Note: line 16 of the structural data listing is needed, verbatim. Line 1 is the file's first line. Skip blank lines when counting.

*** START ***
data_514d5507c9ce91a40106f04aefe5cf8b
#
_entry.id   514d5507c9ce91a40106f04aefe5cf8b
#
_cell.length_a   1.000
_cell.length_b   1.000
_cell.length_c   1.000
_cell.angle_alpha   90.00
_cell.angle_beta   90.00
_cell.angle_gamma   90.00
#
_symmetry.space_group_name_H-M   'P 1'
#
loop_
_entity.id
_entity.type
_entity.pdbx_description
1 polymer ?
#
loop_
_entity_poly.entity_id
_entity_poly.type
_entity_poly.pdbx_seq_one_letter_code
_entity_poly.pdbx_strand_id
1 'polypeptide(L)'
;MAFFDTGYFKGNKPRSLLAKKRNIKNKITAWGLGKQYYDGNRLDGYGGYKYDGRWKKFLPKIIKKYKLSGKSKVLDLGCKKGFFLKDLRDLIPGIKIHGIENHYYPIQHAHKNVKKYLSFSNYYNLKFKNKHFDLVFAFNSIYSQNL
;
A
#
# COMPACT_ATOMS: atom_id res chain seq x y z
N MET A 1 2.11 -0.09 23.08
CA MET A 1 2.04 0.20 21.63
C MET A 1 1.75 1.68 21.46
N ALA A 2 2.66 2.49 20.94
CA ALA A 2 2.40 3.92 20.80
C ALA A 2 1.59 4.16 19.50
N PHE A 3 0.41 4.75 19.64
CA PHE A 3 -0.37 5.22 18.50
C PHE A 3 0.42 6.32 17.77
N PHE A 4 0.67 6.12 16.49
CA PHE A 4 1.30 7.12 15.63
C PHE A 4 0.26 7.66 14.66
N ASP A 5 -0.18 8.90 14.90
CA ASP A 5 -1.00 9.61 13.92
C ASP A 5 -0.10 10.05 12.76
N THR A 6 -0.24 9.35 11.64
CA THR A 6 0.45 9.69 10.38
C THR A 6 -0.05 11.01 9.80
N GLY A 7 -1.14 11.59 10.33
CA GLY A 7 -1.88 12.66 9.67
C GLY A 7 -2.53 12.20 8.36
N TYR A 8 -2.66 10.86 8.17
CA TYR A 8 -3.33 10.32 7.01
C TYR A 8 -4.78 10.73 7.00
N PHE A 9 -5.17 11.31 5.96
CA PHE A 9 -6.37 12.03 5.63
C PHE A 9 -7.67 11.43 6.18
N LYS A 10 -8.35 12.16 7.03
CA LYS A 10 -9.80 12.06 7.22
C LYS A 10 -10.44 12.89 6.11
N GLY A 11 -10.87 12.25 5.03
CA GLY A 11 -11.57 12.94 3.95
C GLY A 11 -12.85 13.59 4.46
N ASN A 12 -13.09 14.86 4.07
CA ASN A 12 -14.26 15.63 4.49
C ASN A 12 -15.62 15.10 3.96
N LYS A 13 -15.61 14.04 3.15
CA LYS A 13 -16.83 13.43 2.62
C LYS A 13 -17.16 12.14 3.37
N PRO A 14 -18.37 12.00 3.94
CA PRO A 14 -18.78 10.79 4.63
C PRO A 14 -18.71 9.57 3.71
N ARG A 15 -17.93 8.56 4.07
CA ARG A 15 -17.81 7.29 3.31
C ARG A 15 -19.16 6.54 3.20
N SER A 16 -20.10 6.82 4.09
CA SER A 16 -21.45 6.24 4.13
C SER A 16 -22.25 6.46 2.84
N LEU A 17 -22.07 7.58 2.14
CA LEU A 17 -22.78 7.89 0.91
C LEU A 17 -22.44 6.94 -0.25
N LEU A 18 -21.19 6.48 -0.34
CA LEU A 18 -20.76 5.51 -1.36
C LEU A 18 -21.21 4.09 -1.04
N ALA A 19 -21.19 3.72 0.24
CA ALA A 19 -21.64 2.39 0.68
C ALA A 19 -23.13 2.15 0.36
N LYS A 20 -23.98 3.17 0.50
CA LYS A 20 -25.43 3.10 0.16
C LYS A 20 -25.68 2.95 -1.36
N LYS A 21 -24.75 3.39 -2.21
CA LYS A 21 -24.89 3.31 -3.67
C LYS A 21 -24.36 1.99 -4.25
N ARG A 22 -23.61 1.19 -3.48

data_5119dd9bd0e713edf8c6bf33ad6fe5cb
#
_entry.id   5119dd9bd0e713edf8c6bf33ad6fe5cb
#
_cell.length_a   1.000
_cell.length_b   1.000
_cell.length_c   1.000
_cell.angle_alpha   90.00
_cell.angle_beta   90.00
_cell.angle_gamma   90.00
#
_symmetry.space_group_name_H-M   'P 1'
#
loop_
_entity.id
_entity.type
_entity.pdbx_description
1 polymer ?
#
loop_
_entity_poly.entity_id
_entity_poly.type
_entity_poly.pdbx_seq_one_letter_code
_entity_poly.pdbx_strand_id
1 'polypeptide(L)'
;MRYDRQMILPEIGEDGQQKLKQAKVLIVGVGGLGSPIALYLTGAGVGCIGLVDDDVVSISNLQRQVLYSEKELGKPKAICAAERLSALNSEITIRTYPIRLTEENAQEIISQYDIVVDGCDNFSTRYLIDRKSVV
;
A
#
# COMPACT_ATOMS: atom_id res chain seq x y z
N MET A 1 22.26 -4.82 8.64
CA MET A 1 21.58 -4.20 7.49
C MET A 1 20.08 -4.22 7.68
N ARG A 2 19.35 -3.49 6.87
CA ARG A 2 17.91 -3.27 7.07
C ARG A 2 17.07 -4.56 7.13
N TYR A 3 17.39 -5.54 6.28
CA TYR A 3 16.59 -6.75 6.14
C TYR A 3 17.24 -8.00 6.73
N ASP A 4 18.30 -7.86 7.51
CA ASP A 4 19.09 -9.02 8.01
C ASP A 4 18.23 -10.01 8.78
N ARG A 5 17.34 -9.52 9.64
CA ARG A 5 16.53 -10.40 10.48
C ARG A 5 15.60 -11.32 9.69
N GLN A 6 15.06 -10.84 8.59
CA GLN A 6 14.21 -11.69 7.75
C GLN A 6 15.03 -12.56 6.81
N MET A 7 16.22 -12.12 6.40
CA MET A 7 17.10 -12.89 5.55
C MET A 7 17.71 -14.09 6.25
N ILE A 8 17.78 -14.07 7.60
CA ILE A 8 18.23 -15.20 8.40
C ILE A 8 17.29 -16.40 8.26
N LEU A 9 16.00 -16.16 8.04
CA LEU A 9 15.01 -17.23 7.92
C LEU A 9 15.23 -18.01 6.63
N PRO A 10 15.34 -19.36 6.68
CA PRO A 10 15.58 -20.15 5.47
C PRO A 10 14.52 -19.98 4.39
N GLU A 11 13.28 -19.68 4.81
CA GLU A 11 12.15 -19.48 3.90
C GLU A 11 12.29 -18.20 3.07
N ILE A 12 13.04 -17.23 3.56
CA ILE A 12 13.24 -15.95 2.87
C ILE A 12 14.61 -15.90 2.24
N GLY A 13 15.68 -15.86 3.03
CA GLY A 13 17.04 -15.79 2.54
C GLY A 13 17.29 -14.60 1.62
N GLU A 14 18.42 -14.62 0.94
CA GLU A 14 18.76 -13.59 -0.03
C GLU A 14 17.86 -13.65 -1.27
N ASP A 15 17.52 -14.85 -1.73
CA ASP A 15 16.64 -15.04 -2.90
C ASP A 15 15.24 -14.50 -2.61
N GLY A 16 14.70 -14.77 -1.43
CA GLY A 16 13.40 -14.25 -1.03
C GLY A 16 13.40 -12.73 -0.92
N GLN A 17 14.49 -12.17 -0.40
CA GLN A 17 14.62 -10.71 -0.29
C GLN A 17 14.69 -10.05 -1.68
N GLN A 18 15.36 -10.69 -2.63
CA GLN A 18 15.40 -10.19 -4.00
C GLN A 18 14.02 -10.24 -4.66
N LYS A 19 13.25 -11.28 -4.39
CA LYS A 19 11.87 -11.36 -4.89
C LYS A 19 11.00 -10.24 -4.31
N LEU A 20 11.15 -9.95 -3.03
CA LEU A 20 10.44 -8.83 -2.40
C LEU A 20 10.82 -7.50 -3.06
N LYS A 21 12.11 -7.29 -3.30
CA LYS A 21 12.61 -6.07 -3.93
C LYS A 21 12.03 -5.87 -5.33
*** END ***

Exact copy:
_entity.type